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Bed bugs - Don't let the bed bugs bite


Thursday, January 27, 2011 


"Goodnight girls. Sleep tight. Don't let the bed bugs bite."bed bug

"Aahh! Don't say that," screamed my older daughter.

Who would have thought that a harmless term of endearment from childhood could evoke fits of terror in our kids? Ah, but you see, when we were little, there was no "bed bug" epidemic sweeping lower Manhattan and no danger of hearing about it on the 6 o'clock news. I have to admit, they scare me as well, and it's all I can do not to scratch myself to sleep at night.

When you stop and think about it, many children's stories and nursery rhymes are downright terrifying. When I was 5, our family was preparing to move into our very own home after years of apartment living. About a month before the big move, the "Wizard of Oz" aired on television and my parents agreed I was old enough to watch it. Wrong. I spent the next month waking with a reoccurring nightmare that the wicked witch would pick up our new house and toss it to the ground, just like she had done with Dorothy's home.

Ironically, when Ally was 2 1/2, she became obsessed with the wicked witch after watching "The Wizard of Oz" (thanks to the magic of VCR's, my kids didn't have to wait a year to catch an annual televised event) over and over again with her big brother.

"Why her face geen, mommy?" she'd ask with her big brown eyes as wide as saucers. "The wicka witch won't get me, right mommy? I like her geen face," she'd say, hoping that flattery would keep her safe.

When my brother was young, he was terrified of "Hansel and Gretel." Perhaps he was afraid of abandonment, or perhaps he hated clogs (in our version, Hansel's were brown, while Gretel wore green), but whatever the reason, he would quickly flip past the pages of "Hansel and Gretel" in our Brother's Grimm storybook and start to cry if I suggested that my mom read it to us. I loved the pictures of the candy-covered house and reveled that in the end, clever Gretel outsmarted the evil witch by pushing her into the hot oven.

Then there's that crazy lady with all those kids. No, I'm not talking about the Octomom or Michelle Duggar, although clearly Mother Goose was ahead of her time. I'm referring, of course, to the old lady who lived in a shoe. Nothing terrifies little kids more than the thought of a spanking, except maybe the threat of an early bedtime. Well, that sadistic old woman beat her poor kids and then sent them to bed — now that's positively chilling for a 4-year-old!

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Spider Control - Beware of Brown Recluse, Black Widow Spiders



Spiders can be found in nearly every corner of the world, except Antarctica, but the spiders most people worry about are the ones lurking in the corners of their homes, like the brown recluse or black widow. A brown recluse spider has been named as the possible culprit in the recent case of Victoria Franklin, a woman living in Georgia who lost her breast from gangrene after being bit by the arachnid.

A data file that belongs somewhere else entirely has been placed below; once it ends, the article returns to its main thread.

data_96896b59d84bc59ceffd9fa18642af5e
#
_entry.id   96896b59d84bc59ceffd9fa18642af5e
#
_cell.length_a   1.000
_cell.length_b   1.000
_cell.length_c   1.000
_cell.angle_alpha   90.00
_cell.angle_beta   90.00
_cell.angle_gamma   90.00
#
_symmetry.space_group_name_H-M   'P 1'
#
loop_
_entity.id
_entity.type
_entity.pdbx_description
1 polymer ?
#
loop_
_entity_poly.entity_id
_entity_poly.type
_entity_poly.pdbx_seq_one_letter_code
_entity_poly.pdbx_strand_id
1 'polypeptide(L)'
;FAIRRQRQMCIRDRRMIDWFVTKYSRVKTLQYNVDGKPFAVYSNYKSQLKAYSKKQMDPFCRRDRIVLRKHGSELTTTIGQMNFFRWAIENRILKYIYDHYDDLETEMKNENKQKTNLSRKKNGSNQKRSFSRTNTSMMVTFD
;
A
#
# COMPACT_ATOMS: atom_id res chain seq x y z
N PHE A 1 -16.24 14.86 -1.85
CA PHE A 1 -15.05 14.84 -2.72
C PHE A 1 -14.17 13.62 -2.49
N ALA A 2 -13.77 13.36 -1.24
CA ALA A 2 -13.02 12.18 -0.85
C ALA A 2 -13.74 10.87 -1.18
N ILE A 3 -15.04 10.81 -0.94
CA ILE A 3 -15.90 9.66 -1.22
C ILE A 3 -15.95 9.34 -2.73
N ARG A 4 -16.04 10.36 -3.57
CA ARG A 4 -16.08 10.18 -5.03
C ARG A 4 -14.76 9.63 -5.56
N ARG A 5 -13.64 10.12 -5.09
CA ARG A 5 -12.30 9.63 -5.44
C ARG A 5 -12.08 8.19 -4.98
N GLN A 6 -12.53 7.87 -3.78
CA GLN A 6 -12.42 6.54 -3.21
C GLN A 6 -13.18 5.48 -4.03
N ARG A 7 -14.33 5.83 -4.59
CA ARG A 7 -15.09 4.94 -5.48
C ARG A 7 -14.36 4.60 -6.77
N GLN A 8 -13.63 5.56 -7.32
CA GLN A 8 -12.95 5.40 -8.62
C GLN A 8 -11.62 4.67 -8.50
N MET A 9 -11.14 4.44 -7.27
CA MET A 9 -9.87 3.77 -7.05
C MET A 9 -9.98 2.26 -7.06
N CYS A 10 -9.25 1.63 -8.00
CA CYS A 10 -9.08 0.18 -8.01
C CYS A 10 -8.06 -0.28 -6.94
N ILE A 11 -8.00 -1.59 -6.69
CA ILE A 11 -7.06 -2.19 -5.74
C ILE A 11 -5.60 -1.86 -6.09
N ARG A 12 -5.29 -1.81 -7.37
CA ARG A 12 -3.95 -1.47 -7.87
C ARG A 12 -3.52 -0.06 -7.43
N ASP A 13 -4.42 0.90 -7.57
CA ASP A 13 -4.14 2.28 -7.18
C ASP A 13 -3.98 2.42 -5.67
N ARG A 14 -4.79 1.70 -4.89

black widowAccording to The World Spider Catalog, there were 41,253 species of spiders identified as of December 16, 2009, but only a few are dangerous to humans. Two of those dangerous spiders can be found in the contiguous United States, and especially in the southern states where Ms. Franklin lives: the brown recluse and the black widow. These spiders prefer a warm environment and dark, dry hiding places where they can be left alone, like closets and woodpiles.

Although a great many people fear spiders (some to the point of phobia, called arachnophobia), the creatures do much good by capturing and eating other insects. Even though all spiders have some amount of venom that varies in potency, the vast majority of spiders are not dangerous to people because their fangs are too short or too fragile to penetrate a person's skin.

A spider generally bites a person because it has been frightened or disturbed in its hiding place and it is trying to defend itself. In brown reclusemost cases, a bite mark from a spider is too small to be seen easily, and often people do not remember being bitten.

According to the California Poison Control System, spider bites typically cause pain, small puncture wounds, redness, swelling, and itching that may last a few days. It is rare for a spider to bite more than once, so if you have multiple bites, you have probably been bit by fleas, bedbugs, ticks, mites, biting flies, or another insect.

The black widow spider bite is serious, but it is rarely lethal. If you see the spider, it has a red hourglass mark on its underside. A bite from a female black widow spider results in slight swelling and faint red marks initially, and then within a few hours intense pain and stiffness set in. Other signs and symptoms include chills, fever, weakness, headache, elevated blood pressure, nausea, vomiting, and severe abdominal pain. Those at greatest risk of developing symptoms are young children, the elderly, and people who have high blood pressure.

In many cases, the spider does not inject venom and no serious symptoms develop. If muscle cramps develop, you should seek medical care for treatment of the symptoms. A black widow spider antivenin is rarely necessary but it is available.

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